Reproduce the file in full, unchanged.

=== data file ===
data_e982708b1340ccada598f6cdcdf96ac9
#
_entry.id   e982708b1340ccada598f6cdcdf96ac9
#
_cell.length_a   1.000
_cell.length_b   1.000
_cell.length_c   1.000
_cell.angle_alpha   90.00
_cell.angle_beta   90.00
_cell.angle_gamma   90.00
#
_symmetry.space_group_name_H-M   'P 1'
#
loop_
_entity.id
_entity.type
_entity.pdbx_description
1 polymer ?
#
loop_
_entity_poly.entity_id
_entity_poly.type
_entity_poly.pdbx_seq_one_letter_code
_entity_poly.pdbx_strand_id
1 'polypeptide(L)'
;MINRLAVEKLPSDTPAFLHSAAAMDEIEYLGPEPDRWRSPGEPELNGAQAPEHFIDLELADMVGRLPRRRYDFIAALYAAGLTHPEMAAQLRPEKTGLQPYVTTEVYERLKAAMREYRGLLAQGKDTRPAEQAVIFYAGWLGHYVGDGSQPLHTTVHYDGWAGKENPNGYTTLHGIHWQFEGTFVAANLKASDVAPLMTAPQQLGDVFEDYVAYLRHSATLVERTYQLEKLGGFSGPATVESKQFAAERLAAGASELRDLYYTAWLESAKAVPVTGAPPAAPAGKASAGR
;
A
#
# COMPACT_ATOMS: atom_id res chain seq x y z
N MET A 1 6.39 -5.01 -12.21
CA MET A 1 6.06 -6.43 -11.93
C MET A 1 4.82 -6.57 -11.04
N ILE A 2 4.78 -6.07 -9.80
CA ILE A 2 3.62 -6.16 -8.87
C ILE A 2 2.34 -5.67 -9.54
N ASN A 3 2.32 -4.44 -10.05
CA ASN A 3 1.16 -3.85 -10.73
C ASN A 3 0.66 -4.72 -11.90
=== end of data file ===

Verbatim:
data_e982708b1340ccada598f6cdcdf96ac9
#
_entry.id   e982708b1340ccada598f6cdcdf96ac9
#
_cell.length_a   1.000
_cell.length_b   1.000
_cell.length_c   1.000
_cell.angle_alpha   90.00
_cell.angle_beta   90.00
_cell.angle_gamma   90.00
#
_symmetry.space_group_name_H-M   'P 1'
#
loop_
_entity.id
_entity.type
_entity.pdbx_description
1 polymer ?
#
loop_
_entity_poly.entity_id
_entity_poly.type
_entity_poly.pdbx_seq_one_letter_code
_entity_poly.pdbx_strand_id
1 'polypeptide(L)'
;MINRLAVEKLPSDTPAFLHSAAAMDEIEYLGPEPDRWRSPGEPELNGAQAPEHFIDLELADMVGRLPRRRYDFIAALYAAGLTHPEMAAQLRPEKTGLQPYVTTEVYERLKAAMREYRGLLAQGKDTRPAEQAVIFYAGWLGHYVGDGSQPLHTTVHYDGWAGKENPNGYTTLHGIHWQFEGTFVAANLKASDVAPLMTAPQQLGDVFEDYVAYLRHSATLVERTYQLEKLGGFSGPATVESKQFAAERLAAGASELRDLYYTAWLESAKAVPVTGAPPAAPAGKASAGR
;
A
#
# COMPACT_ATOMS: atom_id res chain seq x y z
N MET A 1 6.39 -5.01 -12.21
CA MET A 1 6.06 -6.43 -11.93
C MET A 1 4.82 -6.57 -11.04
N ILE A 2 4.78 -6.07 -9.80
CA ILE A 2 3.62 -6.16 -8.87
C ILE A 2 2.34 -5.67 -9.54
N ASN A 3 2.32 -4.44 -10.05
CA ASN A 3 1.16 -3.85 -10.73
C ASN A 3 0.66 -4.72 -11.90